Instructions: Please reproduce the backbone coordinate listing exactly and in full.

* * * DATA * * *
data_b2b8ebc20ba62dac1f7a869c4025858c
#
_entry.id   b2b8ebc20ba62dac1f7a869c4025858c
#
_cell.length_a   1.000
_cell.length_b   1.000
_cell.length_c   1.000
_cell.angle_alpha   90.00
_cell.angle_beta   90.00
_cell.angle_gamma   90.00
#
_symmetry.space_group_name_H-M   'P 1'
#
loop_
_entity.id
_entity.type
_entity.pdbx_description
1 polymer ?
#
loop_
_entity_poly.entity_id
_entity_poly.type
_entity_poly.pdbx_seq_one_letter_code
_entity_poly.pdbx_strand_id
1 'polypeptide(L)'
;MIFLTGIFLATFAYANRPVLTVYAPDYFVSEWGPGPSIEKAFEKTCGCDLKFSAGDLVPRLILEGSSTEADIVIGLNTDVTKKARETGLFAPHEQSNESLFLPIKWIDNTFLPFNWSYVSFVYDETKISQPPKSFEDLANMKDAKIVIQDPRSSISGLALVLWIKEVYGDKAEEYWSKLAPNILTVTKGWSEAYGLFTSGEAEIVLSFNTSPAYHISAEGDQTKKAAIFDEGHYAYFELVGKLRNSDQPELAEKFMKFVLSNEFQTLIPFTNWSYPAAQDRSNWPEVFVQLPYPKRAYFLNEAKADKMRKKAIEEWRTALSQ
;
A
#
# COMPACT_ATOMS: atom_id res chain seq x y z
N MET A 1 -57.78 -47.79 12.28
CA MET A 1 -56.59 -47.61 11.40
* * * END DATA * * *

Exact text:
data_b2b8ebc20ba62dac1f7a869c4025858c
#
_entry.id   b2b8ebc20ba62dac1f7a869c4025858c
#
_cell.length_a   1.000
_cell.length_b   1.000
_cell.length_c   1.000
_cell.angle_alpha   90.00
_cell.angle_beta   90.00
_cell.angle_gamma   90.00
#
_symmetry.space_group_name_H-M   'P 1'
#
loop_
_entity.id
_entity.type
_entity.pdbx_description
1 polymer ?
#
loop_
_entity_poly.entity_id
_entity_poly.type
_entity_poly.pdbx_seq_one_letter_code
_entity_poly.pdbx_strand_id
1 'polypeptide(L)'
;MIFLTGIFLATFAYANRPVLTVYAPDYFVSEWGPGPSIEKAFEKTCGCDLKFSAGDLVPRLILEGSSTEADIVIGLNTDVTKKARETGLFAPHEQSNESLFLPIKWIDNTFLPFNWSYVSFVYDETKISQPPKSFEDLANMKDAKIVIQDPRSSISGLALVLWIKEVYGDKAEEYWSKLAPNILTVTKGWSEAYGLFTSGEAEIVLSFNTSPAYHISAEGDQTKKAAIFDEGHYAYFELVGKLRNSDQPELAEKFMKFVLSNEFQTLIPFTNWSYPAAQDRSNWPEVFVQLPYPKRAYFLNEAKADKMRKKAIEEWRTALSQ
;
A
#
# COMPACT_ATOMS: atom_id res chain seq x y z
N MET A 1 -57.78 -47.79 12.28
CA MET A 1 -56.59 -47.61 11.40